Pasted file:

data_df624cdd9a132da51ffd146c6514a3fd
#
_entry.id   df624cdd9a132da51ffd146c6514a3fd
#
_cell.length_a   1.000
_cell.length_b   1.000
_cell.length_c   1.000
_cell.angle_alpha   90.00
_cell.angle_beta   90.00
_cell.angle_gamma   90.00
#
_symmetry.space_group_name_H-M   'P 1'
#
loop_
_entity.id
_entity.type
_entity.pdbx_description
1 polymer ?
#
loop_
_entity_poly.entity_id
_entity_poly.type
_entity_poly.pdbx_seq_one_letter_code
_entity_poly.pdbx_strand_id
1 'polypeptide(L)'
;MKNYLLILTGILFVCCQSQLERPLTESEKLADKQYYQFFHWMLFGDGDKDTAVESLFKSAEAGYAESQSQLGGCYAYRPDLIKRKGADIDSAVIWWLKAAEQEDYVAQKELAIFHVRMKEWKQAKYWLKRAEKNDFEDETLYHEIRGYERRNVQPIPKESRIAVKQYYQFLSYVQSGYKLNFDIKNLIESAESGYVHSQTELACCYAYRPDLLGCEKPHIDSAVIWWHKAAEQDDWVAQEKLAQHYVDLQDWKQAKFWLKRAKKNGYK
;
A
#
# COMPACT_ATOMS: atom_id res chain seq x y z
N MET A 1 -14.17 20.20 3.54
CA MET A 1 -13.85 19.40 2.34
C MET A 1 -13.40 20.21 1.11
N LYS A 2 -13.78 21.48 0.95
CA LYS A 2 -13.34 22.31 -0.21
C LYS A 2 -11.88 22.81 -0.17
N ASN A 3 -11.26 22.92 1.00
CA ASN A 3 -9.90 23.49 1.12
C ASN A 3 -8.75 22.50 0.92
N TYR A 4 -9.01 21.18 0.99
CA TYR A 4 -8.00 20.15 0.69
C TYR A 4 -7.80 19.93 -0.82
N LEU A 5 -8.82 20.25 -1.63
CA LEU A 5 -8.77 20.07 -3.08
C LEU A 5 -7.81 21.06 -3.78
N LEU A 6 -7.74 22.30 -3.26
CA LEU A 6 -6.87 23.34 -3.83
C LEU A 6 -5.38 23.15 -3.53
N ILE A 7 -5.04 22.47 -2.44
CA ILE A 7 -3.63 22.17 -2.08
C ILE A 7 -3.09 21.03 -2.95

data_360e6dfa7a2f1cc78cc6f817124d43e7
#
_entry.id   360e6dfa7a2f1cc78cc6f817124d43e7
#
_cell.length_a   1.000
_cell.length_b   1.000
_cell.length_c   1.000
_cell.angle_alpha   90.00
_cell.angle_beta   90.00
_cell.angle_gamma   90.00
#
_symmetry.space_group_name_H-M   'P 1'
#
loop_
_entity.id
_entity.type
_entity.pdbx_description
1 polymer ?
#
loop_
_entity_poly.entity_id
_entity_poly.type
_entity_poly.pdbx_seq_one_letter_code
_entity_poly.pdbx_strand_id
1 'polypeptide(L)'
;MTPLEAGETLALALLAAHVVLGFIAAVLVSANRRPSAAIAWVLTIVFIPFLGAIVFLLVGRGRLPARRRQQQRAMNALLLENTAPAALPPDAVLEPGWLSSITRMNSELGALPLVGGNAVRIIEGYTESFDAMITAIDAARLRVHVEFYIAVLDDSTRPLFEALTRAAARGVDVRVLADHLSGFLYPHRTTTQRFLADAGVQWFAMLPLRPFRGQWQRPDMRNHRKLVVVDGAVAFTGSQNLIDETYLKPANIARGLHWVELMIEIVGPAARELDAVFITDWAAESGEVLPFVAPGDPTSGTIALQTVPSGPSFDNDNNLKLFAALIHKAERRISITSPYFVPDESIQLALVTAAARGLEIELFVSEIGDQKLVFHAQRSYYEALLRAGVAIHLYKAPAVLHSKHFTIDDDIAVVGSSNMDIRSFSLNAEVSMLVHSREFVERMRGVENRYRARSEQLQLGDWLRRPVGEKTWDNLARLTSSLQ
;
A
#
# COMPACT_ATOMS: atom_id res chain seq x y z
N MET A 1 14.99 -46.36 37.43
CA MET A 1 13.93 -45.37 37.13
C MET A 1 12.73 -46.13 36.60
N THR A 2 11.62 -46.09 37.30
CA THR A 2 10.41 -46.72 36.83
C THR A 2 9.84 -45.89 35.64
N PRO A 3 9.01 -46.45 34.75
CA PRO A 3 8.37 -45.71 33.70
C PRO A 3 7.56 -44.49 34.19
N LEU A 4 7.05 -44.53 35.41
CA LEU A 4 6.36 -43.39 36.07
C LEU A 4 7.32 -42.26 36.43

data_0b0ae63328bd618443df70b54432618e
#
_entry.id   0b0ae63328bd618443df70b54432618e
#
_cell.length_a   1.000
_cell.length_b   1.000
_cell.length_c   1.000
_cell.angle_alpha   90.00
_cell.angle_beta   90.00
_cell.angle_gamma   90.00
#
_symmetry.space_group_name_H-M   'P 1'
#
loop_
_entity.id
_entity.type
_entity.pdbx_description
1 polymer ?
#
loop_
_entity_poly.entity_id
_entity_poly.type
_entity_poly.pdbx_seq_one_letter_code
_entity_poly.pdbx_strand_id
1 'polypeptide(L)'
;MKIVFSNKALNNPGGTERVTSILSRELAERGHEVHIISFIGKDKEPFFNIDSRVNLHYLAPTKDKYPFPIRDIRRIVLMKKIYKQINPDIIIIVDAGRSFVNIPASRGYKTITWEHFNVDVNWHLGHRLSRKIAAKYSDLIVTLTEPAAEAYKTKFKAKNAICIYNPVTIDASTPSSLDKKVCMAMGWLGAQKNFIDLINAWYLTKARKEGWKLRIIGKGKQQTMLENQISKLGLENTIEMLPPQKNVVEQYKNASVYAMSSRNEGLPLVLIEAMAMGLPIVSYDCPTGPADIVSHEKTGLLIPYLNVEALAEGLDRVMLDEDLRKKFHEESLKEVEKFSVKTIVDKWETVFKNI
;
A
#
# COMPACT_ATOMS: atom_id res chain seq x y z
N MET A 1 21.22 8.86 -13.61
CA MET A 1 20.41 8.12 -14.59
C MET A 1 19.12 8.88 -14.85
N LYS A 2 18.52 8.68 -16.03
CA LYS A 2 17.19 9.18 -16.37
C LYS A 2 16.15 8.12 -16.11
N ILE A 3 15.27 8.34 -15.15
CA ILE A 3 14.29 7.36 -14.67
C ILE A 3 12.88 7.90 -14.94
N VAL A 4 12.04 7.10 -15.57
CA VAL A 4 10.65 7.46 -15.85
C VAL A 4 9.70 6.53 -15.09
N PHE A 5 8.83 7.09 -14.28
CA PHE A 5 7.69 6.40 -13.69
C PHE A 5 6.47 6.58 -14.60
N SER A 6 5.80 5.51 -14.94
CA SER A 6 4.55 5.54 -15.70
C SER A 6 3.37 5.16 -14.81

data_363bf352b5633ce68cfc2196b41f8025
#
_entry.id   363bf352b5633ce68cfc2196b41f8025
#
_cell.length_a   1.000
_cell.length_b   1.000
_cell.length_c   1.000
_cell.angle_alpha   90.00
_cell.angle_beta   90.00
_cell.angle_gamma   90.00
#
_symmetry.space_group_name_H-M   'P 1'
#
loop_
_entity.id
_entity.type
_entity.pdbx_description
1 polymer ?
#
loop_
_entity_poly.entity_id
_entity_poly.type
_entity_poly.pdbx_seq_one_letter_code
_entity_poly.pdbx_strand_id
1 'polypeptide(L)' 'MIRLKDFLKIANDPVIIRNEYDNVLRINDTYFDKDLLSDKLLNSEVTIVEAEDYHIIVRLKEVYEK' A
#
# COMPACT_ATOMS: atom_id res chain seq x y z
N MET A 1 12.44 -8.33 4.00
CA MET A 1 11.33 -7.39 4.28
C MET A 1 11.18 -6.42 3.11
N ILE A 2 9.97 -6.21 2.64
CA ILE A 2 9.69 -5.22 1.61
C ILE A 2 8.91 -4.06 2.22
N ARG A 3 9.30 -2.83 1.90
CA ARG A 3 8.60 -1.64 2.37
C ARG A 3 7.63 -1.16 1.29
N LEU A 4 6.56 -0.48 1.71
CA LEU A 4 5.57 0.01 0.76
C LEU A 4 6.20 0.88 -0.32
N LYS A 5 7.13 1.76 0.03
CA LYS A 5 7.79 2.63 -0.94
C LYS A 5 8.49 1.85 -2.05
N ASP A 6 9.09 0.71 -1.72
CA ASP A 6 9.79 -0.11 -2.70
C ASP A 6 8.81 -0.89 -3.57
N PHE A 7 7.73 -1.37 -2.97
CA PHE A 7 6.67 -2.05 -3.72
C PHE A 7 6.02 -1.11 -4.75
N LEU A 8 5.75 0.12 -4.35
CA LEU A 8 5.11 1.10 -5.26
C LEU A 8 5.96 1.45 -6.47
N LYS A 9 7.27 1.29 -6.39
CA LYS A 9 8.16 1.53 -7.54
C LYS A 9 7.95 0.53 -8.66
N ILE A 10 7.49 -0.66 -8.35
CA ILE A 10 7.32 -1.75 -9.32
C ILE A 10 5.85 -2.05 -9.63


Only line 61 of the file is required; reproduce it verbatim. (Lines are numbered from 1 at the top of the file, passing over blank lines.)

_cell.angle_gamma   90.00